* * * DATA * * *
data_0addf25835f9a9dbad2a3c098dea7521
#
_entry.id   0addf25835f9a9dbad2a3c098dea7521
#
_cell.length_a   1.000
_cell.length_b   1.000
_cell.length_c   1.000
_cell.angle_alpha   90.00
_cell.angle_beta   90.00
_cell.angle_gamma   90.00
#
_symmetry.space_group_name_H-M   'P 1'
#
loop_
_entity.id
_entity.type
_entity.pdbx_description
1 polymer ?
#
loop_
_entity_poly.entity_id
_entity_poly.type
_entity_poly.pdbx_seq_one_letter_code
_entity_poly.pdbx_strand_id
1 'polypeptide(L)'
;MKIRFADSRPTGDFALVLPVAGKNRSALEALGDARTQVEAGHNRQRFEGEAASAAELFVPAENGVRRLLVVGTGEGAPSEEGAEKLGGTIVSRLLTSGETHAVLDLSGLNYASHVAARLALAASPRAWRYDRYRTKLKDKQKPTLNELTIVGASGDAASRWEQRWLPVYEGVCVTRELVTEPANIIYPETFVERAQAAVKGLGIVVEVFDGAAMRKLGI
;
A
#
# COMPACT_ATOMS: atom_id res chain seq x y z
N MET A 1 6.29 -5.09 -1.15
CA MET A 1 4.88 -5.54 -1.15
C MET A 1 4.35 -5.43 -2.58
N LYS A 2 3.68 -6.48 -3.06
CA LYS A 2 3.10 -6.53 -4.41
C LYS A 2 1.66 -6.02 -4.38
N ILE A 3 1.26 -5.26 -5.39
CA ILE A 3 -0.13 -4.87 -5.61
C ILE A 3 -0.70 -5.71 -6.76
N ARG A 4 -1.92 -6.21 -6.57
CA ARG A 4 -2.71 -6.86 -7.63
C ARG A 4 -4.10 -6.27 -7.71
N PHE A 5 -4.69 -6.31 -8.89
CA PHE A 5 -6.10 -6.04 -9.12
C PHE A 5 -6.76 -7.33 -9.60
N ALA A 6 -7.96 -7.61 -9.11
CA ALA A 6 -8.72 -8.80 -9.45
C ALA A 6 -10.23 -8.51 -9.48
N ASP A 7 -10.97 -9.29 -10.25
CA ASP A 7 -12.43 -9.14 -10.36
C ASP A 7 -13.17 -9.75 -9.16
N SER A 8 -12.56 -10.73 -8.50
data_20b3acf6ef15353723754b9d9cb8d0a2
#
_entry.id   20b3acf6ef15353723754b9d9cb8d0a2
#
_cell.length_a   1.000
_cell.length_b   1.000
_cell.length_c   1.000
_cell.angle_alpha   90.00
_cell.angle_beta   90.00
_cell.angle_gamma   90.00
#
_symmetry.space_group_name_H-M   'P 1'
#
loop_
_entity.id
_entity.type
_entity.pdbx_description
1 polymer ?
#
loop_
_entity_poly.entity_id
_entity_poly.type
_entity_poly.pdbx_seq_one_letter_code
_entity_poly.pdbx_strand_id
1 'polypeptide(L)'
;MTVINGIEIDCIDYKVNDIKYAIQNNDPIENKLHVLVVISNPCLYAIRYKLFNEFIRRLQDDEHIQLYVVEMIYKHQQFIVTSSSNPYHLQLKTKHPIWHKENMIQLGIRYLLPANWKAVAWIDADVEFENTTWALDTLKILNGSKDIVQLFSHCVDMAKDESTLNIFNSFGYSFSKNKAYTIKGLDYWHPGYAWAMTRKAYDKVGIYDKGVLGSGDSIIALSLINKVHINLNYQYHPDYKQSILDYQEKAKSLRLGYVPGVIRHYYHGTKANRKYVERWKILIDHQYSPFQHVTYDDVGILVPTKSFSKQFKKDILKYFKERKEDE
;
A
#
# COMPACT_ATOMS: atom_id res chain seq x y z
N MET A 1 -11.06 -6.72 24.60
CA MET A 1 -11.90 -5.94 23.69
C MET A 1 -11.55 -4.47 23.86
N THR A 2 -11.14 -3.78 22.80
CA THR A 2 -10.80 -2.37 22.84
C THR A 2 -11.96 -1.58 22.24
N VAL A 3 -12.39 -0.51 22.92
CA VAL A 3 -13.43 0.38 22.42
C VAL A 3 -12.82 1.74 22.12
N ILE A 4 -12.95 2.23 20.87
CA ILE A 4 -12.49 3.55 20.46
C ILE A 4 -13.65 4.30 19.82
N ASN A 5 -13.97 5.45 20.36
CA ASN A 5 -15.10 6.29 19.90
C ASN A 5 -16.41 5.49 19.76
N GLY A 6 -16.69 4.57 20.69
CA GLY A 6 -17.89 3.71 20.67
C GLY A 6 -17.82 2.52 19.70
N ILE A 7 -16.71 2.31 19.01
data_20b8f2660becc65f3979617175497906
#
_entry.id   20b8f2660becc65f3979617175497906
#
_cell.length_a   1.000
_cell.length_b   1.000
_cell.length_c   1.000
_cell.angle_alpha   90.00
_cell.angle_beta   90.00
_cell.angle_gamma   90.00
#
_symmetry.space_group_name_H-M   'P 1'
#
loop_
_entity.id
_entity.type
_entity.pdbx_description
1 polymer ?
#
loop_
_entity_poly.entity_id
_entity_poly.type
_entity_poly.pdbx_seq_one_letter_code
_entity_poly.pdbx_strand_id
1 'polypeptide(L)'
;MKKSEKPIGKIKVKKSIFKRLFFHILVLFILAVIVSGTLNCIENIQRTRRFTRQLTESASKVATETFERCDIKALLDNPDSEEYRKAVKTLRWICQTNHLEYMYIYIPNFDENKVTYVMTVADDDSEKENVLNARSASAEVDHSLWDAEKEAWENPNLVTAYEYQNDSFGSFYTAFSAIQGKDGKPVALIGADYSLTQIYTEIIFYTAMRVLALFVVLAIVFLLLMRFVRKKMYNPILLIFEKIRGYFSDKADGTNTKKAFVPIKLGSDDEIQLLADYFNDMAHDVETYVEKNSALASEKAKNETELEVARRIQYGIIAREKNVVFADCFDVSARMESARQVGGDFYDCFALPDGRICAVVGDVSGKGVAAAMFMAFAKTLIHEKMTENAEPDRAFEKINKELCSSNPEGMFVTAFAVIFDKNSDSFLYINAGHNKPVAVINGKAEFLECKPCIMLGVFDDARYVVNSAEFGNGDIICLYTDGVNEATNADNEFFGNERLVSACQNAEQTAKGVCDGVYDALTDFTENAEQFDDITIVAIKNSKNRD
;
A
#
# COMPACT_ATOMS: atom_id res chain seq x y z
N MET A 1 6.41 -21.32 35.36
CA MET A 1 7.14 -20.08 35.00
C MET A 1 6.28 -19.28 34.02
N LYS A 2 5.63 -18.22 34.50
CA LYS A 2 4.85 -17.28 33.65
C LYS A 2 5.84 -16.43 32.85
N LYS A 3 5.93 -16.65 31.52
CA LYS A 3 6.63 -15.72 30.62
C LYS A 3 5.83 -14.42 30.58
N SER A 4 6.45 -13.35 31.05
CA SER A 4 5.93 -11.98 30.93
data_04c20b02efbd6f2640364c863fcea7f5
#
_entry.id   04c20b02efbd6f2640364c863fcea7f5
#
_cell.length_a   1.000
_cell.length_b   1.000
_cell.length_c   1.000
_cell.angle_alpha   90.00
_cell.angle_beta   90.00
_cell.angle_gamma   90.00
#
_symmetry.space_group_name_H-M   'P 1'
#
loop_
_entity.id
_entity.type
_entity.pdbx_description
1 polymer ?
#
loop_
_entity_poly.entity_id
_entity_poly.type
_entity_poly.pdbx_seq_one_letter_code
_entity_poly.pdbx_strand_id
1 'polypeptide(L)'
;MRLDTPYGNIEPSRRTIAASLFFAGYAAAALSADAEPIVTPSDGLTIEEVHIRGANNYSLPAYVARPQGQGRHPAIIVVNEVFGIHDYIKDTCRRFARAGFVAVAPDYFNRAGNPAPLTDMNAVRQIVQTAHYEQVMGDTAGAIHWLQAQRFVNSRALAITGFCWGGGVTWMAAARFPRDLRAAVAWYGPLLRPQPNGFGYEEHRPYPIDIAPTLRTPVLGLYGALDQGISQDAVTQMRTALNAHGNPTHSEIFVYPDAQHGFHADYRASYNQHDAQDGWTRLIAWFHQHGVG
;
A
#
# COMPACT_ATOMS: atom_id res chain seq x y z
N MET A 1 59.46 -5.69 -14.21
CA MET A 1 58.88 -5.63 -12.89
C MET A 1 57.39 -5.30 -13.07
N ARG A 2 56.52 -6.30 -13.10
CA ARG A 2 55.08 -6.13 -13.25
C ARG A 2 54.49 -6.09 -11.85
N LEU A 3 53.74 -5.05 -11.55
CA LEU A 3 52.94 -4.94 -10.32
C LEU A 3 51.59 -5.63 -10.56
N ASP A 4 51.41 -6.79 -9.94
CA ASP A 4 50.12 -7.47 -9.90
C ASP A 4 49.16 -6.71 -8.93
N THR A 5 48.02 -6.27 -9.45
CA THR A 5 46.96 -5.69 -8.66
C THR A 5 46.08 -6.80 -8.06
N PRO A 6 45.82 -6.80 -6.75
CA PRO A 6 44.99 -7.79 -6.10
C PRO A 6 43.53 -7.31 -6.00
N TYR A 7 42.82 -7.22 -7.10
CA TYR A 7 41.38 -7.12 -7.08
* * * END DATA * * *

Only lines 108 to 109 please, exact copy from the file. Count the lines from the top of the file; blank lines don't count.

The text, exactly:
_cell.length_c   1.000
_cell.angle_alpha   90.00